# Show that if $A(t) \in \mathbb{R ^{n×n}}$ is a differentiable function of $t$ then $\frac{d(det A(t))}{dt}$ [duplicate]

Let $\mathbb{R^{ n×n}}$ be the space of n × n real matrices. Show that if $A(t) \in \mathbb{R ^{n×n}}$ is a differentiable function of $t$ then $\frac{d(det A(t))}{dt}$ is the sum of the determinants of $n$ matrices, in which the $i$th matrix is $A(t)$ except that the $i$th row is differentiated. Use this result to prove that the directional derivative of the determinant function at the matrix $A \in \mathbb{R ^{n×n}}$ along the direction $B \in \mathbb{R^{ n×n}}$ is given by $$(det)^{'} (A; B) = tr(Adj(A)B) = \langle Adj(A)^{T} , B \rangle$$ where $Adj(A)$ is the adjoint of $A$, and where the inner product on $\mathbb{R^{n×n}}$ is the trace inner product given by $\langle X, Y \rangle = tr(X^{T} Y )$ Conclude that $$D(det)(A) = Adj(A) ^T$$.

## marked as duplicate by Davide Giraudo, user1551, loup blanc, draks ..., kjetil b halvorsenDec 17 '15 at 19:15

• multi-posted question. Use the search button. – loup blanc Dec 17 '15 at 18:03
• @loupblanc the duplicate doesn't seem to match up. One is how to derive the determinant and the other is asking why a textbook gives two conflicting definitions. A better fit surely exists? – The Great Duck Dec 4 '18 at 2:25
• @The Great Duck , yes the given reference (R) is not the best one; in particular, in (R), it would have been better to write "for every $k$, $M_{i,k}$ does not depend on $X_{i,j}$". Anyway, a standard reference for the Jacobi's formula is en.wikipedia.org/wiki/Jacobi%27s_formula – loup blanc Dec 4 '18 at 10:59

(After writing the answer, I noticed that the question mentioned rows rather than columns. Since $\det A = \det A^T$ , it doesn't matter which we choose, so I will avoid the rewrite!)

Since $\det A$ is a polynomial in the entries of $A$ it is clear that $\det$ is smooth, so we can compute the derivative by any means.

Let $[A]_{\bullet j}$ denote the $j$th column of $A$. We can write $\det$ as a multilinear function of the columns $[A]_{\bullet 1},...,[A]_{\bullet n}$, that is, we have $\det A = M([A]_{\bullet 1},...,[A]_{\bullet n})$ for some multilinear $M$, (with $(x_1,...,x_n) \mapsto M(x_1,...,x_n)$).

Since $M(x_1+h,...,x_n) = M(x_1,...,x_n) + M(h,...,x_n)$, we see that ${\partial M(x_1,...,x_n) \over \partial x_1}(h) = M(h,x_2,...,x_n)$, and similarly for the other columns.

Now let $\phi(t) = \det A(t) = M([A]_{\bullet 1}(t),...,[A]_{\bullet n}(t))$, then using the chain rule, we have \begin{eqnarray} {d \phi(t) \over dt} &=& \sum_{k=1}^n {\partial M([A]_{\bullet 1}(t),...,[A]_{\bullet n}(t)) \over \partial x_k}( {d [A]_{\bullet k}(t) \over dt} )\\ &=& \sum_{k=1}^n M([A]_{\bullet 1}(t),...,{d [A]_{\bullet k}(t) \over dt},...,[A]_{\bullet n}(t)) \end{eqnarray} Notice that $M([A]_{\bullet 1}(t),...,{d [A]_{\bullet k}(t) \over dt},...,[A]_{\bullet n}(t))$ is the determinant of $A$ with the $k$th column replaced by ${d [A]_{\bullet k}(t) \over dt}$.

Consider the determinant of the matrix $A$ with the $k$th column replaced by the $b$. Note that $M([A]_{\bullet 1},...,b,...,[A]_{\bullet n}) = \sum_{i=1}^n [b]_i M([A]_{\bullet 1},...,e_i,...,[A]_{\bullet n})$, where $e_i$ is the $i$th unit vector. We have $M([A]_{\bullet 1},...,e_i,...,[A]_{\bullet n}) = (-1)^{i+k}\det A_{ik}$, where $A_{ik}$ is the $(i,k)$ minor of $A$, and so $M([A]_{\bullet 1},...,b,...,[A]_{\bullet n}) = \sum_{i=1}^n [b]_i (-1)^{(k+i)} \det A_{ik} = \sum_{k=1}^n [b]_i [\operatorname{adj} A]_{ki}$.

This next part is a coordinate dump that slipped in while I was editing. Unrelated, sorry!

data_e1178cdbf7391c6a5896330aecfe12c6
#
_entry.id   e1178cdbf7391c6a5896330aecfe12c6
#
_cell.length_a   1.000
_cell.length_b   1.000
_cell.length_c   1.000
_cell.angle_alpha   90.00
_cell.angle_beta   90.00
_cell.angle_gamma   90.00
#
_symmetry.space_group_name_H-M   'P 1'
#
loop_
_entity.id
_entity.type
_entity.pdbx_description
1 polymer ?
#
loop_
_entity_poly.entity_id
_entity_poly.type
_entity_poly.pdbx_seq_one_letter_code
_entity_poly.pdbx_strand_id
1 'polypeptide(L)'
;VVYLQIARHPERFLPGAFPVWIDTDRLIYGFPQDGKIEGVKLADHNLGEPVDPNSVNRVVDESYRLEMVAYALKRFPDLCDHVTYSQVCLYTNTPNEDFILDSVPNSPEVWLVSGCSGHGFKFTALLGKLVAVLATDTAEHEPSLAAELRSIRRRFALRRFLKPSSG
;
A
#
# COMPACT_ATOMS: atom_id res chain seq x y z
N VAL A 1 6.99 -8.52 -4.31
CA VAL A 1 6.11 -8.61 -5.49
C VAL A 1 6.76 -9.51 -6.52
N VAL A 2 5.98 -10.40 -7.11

If $A(t) = A+tB$, then ${d [A]_{\bullet k}(t) \over dt} = [B]_{\bullet k}$, and we have \begin{eqnarray} {d \phi(t) \over dt} &=& \sum_{k=1}^n M([A]_{\bullet 1},...,[B]_{\bullet k},...,[A]_{\bullet n}) \\ &=& \sum_{k=1}^n \sum_{k=1}^n [B]_{ik} [\operatorname{adj} A]_{ki} \\ &=& \langle (\operatorname{adj} A)^T, B \rangle \\ &=& \operatorname{tr} ( (\operatorname{adj} A) B) \end{eqnarray} The last part of the question is a little ambiguous, as $D \det(A)$is a map $D \det(A): \mathbb{R}^{n \times n} \to \mathbb{R}^{n \times n}$ which doesn't have a convenient 'matrix' representation (that is, we cannot write the derivative in the form $h \mapsto Ah$ for some matrix $A$).

The above shows that $d \det (A,B) = \langle (\operatorname{adj} A)^T, B \rangle$, where $d$ is the directional derivative. If we let $\eta(t)=A+tB$, we have $d \det (A,B) = D (\det \circ \eta)(0) = D \det (A)(B) = \langle (\operatorname{adj} A)^T, B \rangle$. If we choose $B=E_{ij}$ (the matrix of zeros except for a one in the $i,j$ position), then we see that $D \det (A)(E_{ij}) = [(\operatorname{adj} A)^T]_{ij}$. Presumably this is the desired conclusion.

Alternative: Here is a simpler derivation. As above, we note that $\det$ is smooth, so we only need to compute the derivative, not show that it exists. As above, we note that $D \det(A)(B) = d \det(A,B)$.

Suppose $A$ is invertible. Then $\det(A+tB) = \det A \det (I+ tA^{-1} B)$, so we have $d \det(A,B) = D \det(A)(B) = (\det A) D \det(I)(A^{-1} B)$.

To compute $D \det(I)(H)$, note that $D \det(I)(E_{ij}) = \delta_{ij}$ (where $\delta$ is the Kronecker delta), and so $D \det(I)(H) = \sum_i\sum_j [H]_{ij} D \det(I)(E_{ij}) = \sum_k [H]_{kk} = \operatorname{tr} H$.

Hence, if $A$ is invertible, $D \det(A)(B) = (\det A) \operatorname{tr} (A^{-1} B) = \operatorname{tr} ((\det A)A^{-1} B)= \operatorname{tr} ((\operatorname{adj}A) B)$. If $A$ is not invertible, then let $A_n \to A$ where $A_n$ are invertible, then since $\operatorname{tr},\operatorname{adj}$ are continuous, we see that $D \det(A)(B) = \lim_n D \det(A_n)(B) = \lim_n \operatorname{tr} ((\operatorname{adj}A_n) B) = \operatorname{tr} ((\operatorname{adj}A) B)$.